Monday, September 25, 2006

Steve Wiest’s Excalibur

The Steve Wiest Big Band
Arabesque Recordings (see special website price)

Typically, jazz looks to the future, but for his new big band project, Steve Wiest looks to the legends of yore, particularly Arthurian legend and the otherworldly fantasy of Robert Silverberg. Mixed with standards and other originals, Excalibur is a fresh big band recording from a veteran of the Maynard Ferguson band.

The title song “Excalibur” features interesting mood shifts, between a darkly martial motif and Randy Hamm’s bright, even sprightly soprano. While Malory’s Le Morte D’Arthur provided inspiration for “Excalibur” the next original tune suggests T.H. White, in name at least, as “The Once and Future Groove” lays down a nice one, with Glenn Kostur’s baritone on top.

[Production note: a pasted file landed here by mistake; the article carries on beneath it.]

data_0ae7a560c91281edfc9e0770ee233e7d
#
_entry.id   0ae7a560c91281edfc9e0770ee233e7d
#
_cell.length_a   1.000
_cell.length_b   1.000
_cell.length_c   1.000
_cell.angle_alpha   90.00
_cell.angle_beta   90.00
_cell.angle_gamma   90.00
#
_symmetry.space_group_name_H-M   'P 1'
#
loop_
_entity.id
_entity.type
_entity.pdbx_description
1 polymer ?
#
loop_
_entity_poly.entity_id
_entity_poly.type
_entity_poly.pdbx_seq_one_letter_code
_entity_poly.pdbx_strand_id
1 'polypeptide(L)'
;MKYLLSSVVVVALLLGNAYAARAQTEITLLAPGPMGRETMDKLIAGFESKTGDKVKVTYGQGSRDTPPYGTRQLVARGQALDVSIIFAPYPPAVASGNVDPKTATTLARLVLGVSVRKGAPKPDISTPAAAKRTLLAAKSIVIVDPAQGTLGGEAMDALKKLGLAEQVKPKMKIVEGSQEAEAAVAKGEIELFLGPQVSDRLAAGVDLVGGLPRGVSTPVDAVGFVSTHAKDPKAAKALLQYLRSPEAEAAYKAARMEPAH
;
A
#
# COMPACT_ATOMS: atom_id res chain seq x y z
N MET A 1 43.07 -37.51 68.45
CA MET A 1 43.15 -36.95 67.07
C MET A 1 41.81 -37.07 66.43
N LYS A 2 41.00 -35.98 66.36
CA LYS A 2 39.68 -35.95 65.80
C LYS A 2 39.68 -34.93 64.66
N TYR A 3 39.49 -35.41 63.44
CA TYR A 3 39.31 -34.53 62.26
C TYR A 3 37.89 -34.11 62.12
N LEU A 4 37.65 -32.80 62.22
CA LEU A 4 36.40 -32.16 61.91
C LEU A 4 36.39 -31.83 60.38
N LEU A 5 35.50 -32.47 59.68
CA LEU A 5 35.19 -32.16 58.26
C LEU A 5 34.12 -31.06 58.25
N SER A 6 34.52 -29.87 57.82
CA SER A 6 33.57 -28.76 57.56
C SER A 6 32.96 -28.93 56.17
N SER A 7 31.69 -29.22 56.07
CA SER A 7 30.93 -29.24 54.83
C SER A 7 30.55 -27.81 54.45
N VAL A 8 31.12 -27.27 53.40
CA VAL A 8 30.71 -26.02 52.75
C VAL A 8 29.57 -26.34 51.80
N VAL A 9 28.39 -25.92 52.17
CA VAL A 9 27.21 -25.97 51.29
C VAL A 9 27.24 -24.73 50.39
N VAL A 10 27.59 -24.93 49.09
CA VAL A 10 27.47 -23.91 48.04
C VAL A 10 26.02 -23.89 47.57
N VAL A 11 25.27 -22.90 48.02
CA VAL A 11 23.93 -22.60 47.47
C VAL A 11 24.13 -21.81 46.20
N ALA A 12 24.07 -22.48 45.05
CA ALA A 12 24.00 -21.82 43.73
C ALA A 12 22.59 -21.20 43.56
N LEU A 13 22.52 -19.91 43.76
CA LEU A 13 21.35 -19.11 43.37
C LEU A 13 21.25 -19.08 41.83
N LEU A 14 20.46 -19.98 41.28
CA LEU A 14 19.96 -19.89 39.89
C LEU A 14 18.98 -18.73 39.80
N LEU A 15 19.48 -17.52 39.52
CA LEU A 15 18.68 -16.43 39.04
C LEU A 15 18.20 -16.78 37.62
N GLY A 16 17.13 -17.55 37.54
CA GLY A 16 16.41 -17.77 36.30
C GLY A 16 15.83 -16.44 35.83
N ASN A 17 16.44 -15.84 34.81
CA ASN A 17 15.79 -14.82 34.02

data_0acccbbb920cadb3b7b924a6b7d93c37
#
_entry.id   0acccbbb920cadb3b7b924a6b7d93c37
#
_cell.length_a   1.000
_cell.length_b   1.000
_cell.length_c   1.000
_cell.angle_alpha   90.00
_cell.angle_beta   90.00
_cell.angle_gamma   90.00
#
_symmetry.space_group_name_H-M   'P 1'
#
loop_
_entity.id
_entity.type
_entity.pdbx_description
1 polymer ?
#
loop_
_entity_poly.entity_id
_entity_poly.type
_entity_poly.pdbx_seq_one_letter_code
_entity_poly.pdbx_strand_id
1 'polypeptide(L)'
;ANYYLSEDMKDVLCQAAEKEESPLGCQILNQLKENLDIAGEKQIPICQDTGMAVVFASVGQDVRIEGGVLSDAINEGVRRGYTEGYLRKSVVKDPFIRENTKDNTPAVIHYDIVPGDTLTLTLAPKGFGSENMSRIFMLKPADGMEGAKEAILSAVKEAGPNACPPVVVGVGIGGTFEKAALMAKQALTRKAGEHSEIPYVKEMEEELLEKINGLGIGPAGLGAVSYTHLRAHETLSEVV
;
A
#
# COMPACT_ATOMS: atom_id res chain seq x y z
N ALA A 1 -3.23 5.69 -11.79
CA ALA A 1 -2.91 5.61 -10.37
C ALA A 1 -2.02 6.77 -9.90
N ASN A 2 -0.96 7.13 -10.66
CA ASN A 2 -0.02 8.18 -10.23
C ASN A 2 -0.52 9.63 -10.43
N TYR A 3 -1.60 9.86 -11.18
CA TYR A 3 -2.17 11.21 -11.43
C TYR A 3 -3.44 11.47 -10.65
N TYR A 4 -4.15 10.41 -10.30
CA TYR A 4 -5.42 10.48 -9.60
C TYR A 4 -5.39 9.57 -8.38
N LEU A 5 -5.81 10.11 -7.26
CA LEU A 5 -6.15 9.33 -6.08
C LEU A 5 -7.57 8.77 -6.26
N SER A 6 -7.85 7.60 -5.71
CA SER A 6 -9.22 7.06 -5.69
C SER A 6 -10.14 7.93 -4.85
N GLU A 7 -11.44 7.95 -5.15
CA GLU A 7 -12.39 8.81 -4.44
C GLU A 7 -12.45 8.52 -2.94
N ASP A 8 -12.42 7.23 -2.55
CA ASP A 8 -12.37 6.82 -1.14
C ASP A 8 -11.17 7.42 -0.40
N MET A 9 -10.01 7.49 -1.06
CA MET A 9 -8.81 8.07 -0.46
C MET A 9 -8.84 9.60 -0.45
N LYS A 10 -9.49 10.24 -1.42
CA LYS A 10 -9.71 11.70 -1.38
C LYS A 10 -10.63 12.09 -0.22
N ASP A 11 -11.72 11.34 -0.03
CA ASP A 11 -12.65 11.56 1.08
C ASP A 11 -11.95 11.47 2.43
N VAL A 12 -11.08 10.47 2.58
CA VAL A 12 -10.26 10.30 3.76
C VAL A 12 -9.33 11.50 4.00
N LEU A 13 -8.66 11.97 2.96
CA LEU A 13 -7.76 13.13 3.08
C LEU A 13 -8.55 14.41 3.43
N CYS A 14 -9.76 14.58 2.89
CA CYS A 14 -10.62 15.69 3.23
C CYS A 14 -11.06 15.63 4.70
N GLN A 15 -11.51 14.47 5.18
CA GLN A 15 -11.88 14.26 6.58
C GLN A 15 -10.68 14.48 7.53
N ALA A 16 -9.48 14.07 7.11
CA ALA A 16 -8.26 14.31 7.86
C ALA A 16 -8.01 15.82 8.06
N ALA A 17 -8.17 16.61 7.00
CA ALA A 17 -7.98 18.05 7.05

Returning to the fantasy motif, Wiest’s “A Night in Pidruid” takes inspiration directly from Robert Silverberg’s Lord Valentine’s Castle. Uniting some quirky themes to tell its story, “Pidruid” has a vaguely Mingusian feel and some fine tenor work from Ed Peterson.

Excalibur is a darkly hued affair that recast frothy old standards like “Cheek to Cheek” and “Green Dolphin Street” in very different colors than one would expect. While the assembled musicians from the Midwest may not be household names, they mesh together quite well, rising to the challenge of the demanding music. Wiest himself proves to be very articulate here, both with his trombone and his pen.

There has not been a long tradition of jazz artists drawing inspiration from fantasy literature—only Australian John Sangster’s Lord of the Rings records come to mind. Based on Excalibur, one hopes Wiest will continue to draw literary inspiration for future big band outings.